<p>Well, yes, that may be so. But, it's liking saying many aspiring management consultants that "don't want to be in" the Big 3 consulting firms or get rejected from them are actually quite bright. I'm sure such people are, by and large, intelligent; the body of Big 3 consultants are unarguably the best of the best managerial consultants. A similar conclusion can be made for Big 4 accountants as compared to other firms.</p>

<p>As for the original question, I can sympathize because I was trying to figure out why should I spend 30k extra to go to BC over a state school. I know that I could fairly easily get a Big4 job going to my state school of OSU, but the far superior base of knowledge I will have coming from Boston College will help me beyond the first job. The reality is that Big 4 is not very hard to achieve as long as you have some passion for accounting and perform well gradewise (3.5+). Being able to perform at the job, however, is a different story.</p>

<p>Trizz you are mistaken if you think you are going to learn different things at OSU vs BC. Accounting is very standardized, you learn the same stuff everywhere. Rank is a function of a lot of things, the amount of stuff they teach you is not really an input. Maybe if you majored in finance or something else that would be be different. </p>

<p>As far as what sp1212 was talking about, I suspect many of the "best and brightest" end up in places that don't soak up tens of thousands of accounting grads every year. Banking, Big Oil, whatever. I would generally agree that the Big Four probably have more talent than middle market public accounting firms.</p>

<p>I think to use your Big 3 example, the appropriate population to look at isn't wannabe management consultants, but top MBA graduates. Sure McKinsey gets a lot of the top talent, but the best and brightest are shooting for Google, Facebook, elite PE/HF/VC, etc.</p>

<p>You'll get offered $55-$60 starting in the NY area--[NY, NJ, CONN, etc.) My school places quite a few at top 4 every year.</p>

<p>jonahrubin: I believe trizz was talking about the courses outside of the Accounting curriculum. The accounting courses may be similar but the gen-eds and other classes one may take at BC will be considerably stronger than similar ones taken at OSU. Like he said, BC will prepare a student better for the business world in general beyond accounting.</p>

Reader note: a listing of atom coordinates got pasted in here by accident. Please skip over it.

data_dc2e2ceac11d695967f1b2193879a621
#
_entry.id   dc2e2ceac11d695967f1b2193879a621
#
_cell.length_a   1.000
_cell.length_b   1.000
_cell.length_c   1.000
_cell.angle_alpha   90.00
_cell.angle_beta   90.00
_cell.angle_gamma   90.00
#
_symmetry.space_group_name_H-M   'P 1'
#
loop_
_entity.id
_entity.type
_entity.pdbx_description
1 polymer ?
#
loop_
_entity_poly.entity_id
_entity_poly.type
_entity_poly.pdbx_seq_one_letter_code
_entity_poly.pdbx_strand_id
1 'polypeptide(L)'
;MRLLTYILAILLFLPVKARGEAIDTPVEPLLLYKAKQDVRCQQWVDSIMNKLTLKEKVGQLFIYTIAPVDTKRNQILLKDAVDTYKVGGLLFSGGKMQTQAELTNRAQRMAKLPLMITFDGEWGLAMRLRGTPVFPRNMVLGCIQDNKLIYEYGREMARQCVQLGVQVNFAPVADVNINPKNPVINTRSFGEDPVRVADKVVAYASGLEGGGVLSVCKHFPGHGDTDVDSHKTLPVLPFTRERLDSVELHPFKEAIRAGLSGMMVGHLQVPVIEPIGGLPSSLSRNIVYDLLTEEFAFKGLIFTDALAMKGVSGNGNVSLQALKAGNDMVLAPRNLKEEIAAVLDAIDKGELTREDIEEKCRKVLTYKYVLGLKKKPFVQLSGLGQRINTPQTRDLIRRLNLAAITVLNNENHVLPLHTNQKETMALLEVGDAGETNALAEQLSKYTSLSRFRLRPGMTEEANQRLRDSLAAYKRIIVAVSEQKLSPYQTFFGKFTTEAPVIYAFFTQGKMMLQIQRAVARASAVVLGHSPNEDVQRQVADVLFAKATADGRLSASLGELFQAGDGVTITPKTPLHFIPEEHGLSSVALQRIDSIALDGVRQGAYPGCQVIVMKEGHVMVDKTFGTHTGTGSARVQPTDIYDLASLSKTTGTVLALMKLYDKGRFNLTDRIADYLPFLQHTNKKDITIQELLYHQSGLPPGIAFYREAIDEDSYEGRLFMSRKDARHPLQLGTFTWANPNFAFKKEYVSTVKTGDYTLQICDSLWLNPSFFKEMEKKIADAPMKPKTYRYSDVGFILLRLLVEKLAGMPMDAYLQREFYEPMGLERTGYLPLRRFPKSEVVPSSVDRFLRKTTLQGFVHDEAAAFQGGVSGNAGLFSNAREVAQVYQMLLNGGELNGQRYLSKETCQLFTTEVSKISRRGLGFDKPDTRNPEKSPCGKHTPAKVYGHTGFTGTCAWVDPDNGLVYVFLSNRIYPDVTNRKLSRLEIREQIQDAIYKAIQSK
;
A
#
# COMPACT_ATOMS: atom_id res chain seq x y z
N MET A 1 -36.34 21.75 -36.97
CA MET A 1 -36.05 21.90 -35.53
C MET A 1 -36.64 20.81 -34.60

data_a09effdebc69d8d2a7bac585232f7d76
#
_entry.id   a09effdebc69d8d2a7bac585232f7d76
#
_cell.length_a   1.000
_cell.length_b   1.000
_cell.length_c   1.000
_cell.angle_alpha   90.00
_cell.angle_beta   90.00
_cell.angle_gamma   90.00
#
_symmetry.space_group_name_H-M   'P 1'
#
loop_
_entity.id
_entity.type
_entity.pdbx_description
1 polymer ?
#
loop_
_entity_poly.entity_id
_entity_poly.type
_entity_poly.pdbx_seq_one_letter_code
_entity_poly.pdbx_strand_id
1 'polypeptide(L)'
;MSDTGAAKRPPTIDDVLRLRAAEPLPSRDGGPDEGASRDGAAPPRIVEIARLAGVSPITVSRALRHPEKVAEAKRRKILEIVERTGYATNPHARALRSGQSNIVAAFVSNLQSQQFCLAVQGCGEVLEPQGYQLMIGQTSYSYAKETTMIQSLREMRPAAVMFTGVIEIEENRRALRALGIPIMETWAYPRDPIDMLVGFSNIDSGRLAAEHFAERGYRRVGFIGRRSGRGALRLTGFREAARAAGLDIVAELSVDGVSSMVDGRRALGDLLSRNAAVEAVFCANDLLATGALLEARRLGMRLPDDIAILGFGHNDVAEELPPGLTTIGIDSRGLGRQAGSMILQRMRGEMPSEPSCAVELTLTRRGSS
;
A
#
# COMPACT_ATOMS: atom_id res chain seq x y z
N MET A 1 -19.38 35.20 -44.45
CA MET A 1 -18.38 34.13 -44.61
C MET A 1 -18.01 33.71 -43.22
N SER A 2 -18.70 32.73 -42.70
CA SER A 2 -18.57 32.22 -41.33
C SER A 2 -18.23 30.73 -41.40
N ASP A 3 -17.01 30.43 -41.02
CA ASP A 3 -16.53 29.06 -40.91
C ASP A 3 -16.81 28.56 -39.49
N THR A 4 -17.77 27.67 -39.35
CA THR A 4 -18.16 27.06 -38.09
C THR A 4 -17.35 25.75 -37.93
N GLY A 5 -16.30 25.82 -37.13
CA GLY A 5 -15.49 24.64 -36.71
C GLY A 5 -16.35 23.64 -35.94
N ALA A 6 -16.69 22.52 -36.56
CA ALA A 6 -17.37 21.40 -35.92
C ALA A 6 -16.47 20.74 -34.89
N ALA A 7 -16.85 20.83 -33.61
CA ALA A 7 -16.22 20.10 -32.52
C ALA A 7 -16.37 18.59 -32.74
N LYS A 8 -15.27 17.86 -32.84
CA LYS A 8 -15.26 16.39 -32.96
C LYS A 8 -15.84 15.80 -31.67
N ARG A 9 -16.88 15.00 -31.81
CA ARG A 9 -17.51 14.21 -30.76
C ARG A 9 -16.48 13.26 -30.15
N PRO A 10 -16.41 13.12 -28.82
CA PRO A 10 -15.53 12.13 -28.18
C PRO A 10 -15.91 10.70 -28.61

<p>there are alot of accounting students that have a passion for accounting and do well gradewise (3.5+) that dont get big4 offers.</p>

<p>is there really that big of a difference between the quality of education at high ranking universities compared to state schools? somehow i doubt that the quality of teaching is so much better that it effects the on-the-job performance of students in substantial ways. </p>

<p>Mostly, I think that the advantage of going to a high ranking school is mostly due to brand recognition and recruiting. A motivated state college student will likely be just as well prepared for job success. No substantial difference.</p>

<p>I am with strong accounting program, too. Although the material of a certain accounting course is the same in different schools, some programs have much rigorous requirements not only in the number of units and subjects in accounting, beyond the CPA education requirements, but also in the breath of business/communication/humanity/leadership that are very valuable in the real business world. It is well paid-off because the local offices of the firms know that.</p>

<p>We aren't talking about Yale here. I've been at a top state school(higher ranked than OSU) and a middle of the road state school, and the most important difference is in the students initial quality. As far teaching goes, nobody gives a damn about how well professors teach. Any of you undergrads thinking about one day getting a PhD, pay attention:</p>

<p>Top professors are top professors because of their RESEARCH, not their teaching. If you want to get tenure at one of these high ranked schools, you are FAR better off being a terrible teacher with a few oft cited articles in the Journal of Accountancy than you are being a great teacher with one article in the Wichita Journal of Bookkeeping Science. </p>

<p>Finally, even if you believe this stuff about all the wisdom you are going to get out of some other program, it's not going to matter if you are going to the Big Four because you are going to be a workhorse when you show up until you make senior. In fact, if you go in convinced you are much better prepared than everyone else as a result of your academic pedigree, you'll probably just annoy people.</p>